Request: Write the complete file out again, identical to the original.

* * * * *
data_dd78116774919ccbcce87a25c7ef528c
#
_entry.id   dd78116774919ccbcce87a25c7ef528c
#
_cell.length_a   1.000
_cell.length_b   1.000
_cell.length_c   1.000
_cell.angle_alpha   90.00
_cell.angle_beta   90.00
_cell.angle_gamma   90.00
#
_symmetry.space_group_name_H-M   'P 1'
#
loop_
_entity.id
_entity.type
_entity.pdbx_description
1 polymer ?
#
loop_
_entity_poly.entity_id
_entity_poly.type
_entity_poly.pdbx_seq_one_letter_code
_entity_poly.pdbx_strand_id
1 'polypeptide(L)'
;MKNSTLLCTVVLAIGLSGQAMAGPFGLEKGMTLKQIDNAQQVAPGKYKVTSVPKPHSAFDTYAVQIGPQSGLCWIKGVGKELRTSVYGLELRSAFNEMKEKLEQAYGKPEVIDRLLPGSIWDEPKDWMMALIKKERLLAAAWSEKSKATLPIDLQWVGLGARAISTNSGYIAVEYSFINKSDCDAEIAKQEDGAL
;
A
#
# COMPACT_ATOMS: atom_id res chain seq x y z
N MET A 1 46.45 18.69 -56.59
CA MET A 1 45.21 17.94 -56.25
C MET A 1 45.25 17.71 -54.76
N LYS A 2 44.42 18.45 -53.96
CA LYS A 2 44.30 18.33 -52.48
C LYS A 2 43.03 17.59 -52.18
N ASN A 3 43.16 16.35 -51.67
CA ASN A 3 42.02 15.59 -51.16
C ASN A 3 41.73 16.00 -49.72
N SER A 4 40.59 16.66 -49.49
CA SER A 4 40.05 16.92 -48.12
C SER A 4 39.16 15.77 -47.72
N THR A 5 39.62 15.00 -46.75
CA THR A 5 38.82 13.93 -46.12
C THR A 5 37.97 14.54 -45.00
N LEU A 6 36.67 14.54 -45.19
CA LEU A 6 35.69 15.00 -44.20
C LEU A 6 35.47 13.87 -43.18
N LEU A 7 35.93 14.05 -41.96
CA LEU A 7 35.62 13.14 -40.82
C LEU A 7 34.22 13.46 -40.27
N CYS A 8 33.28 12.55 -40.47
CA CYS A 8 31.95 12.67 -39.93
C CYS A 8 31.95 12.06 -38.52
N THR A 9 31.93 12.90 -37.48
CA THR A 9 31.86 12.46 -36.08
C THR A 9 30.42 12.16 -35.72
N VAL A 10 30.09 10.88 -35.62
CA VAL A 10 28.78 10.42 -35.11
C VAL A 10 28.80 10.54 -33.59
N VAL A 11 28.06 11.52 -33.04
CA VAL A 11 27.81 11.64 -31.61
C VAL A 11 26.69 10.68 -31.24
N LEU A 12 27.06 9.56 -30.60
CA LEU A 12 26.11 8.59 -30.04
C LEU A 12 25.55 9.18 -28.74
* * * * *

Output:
data_dd78116774919ccbcce87a25c7ef528c
#
_entry.id   dd78116774919ccbcce87a25c7ef528c
#
_cell.length_a   1.000
_cell.length_b   1.000
_cell.length_c   1.000
_cell.angle_alpha   90.00
_cell.angle_beta   90.00
_cell.angle_gamma   90.00
#
_symmetry.space_group_name_H-M   'P 1'
#
loop_
_entity.id
_entity.type
_entity.pdbx_description
1 polymer ?
#
loop_
_entity_poly.entity_id
_entity_poly.type
_entity_poly.pdbx_seq_one_letter_code
_entity_poly.pdbx_strand_id
1 'polypeptide(L)'
;MKNSTLLCTVVLAIGLSGQAMAGPFGLEKGMTLKQIDNAQQVAPGKYKVTSVPKPHSAFDTYAVQIGPQSGLCWIKGVGKELRTSVYGLELRSAFNEMKEKLEQAYGKPEVIDRLLPGSIWDEPKDWMMALIKKERLLAAAWSEKSKATLPIDLQWVGLGARAISTNSGYIAVEYSFINKSDCDAEIAKQEDGAL
;
A
#
# COMPACT_ATOMS: atom_id res chain seq x y z
N MET A 1 46.45 18.69 -56.59
CA MET A 1 45.21 17.94 -56.25
C MET A 1 45.25 17.71 -54.76
N LYS A 2 44.42 18.45 -53.96
CA LYS A 2 44.30 18.33 -52.48
C LYS A 2 43.03 17.59 -52.18
N ASN A 3 43.16 16.35 -51.67
CA ASN A 3 42.02 15.59 -51.16
C ASN A 3 41.73 16.00 -49.72
N SER A 4 40.59 16.66 -49.49
CA SER A 4 40.05 16.92 -48.12
C SER A 4 39.16 15.77 -47.72
N THR A 5 39.62 15.00 -46.75
CA THR A 5 38.82 13.93 -46.12
C THR A 5 37.97 14.54 -45.00
N LEU A 6 36.67 14.54 -45.19
CA LEU A 6 35.69 15.00 -44.20
C LEU A 6 35.47 13.87 -43.18
N LEU A 7 35.93 14.05 -41.96
CA LEU A 7 35.62 13.14 -40.82
C LEU A 7 34.22 13.46 -40.27
N CYS A 8 33.28 12.55 -40.47
CA CYS A 8 31.95 12.67 -39.93
C CYS A 8 31.95 12.06 -38.52
N THR A 9 31.93 12.90 -37.48
CA THR A 9 31.86 12.46 -36.08
C THR A 9 30.42 12.16 -35.72
N VAL A 10 30.09 10.88 -35.62
CA VAL A 10 28.78 10.42 -35.11
C VAL A 10 28.80 10.54 -33.59
N VAL A 11 28.06 11.52 -33.04
CA VAL A 11 27.81 11.64 -31.61
C VAL A 11 26.69 10.68 -31.24
N LEU A 12 27.06 9.56 -30.60
CA LEU A 12 26.11 8.59 -30.04
C LEU A 12 25.55 9.18 -28.74